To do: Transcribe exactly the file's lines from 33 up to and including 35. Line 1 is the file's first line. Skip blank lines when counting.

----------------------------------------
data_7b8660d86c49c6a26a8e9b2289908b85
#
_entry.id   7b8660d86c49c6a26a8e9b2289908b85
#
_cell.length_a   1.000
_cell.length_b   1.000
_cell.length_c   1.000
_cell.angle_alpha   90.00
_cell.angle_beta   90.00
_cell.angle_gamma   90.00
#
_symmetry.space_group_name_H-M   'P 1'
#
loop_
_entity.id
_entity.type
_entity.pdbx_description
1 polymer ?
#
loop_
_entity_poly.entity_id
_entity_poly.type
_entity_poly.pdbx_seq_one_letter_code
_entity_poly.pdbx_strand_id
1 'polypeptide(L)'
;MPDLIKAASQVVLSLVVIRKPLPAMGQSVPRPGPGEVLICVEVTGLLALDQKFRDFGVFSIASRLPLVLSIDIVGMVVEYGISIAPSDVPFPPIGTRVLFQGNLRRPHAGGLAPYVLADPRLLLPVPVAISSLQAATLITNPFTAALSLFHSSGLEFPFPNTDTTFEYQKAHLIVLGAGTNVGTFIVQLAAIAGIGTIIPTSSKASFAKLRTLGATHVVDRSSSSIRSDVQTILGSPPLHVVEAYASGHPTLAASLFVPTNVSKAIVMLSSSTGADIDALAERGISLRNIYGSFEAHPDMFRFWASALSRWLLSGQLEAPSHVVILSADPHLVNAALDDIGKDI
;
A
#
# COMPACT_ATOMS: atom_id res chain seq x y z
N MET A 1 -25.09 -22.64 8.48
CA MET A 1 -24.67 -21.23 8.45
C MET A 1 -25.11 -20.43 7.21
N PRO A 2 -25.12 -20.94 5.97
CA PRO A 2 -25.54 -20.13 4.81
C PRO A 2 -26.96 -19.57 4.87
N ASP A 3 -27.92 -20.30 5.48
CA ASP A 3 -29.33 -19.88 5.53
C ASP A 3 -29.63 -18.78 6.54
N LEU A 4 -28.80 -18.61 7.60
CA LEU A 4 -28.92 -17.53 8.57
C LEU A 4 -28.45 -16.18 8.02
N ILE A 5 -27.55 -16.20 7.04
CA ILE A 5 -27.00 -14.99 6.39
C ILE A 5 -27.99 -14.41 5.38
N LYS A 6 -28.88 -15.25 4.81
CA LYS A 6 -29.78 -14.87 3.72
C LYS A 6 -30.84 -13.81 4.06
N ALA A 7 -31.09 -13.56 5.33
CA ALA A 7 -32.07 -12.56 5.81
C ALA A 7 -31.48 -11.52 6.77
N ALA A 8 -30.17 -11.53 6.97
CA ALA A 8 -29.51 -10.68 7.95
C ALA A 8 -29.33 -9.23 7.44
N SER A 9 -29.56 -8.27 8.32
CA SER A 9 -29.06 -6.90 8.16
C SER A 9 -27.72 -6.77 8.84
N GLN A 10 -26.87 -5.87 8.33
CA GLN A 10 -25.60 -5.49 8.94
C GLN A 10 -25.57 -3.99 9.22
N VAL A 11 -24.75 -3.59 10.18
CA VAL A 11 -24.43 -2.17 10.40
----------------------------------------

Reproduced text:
C MET A 1 -25.11 -20.43 7.21
N PRO A 2 -25.12 -20.94 5.97
CA PRO A 2 -25.54 -20.13 4.81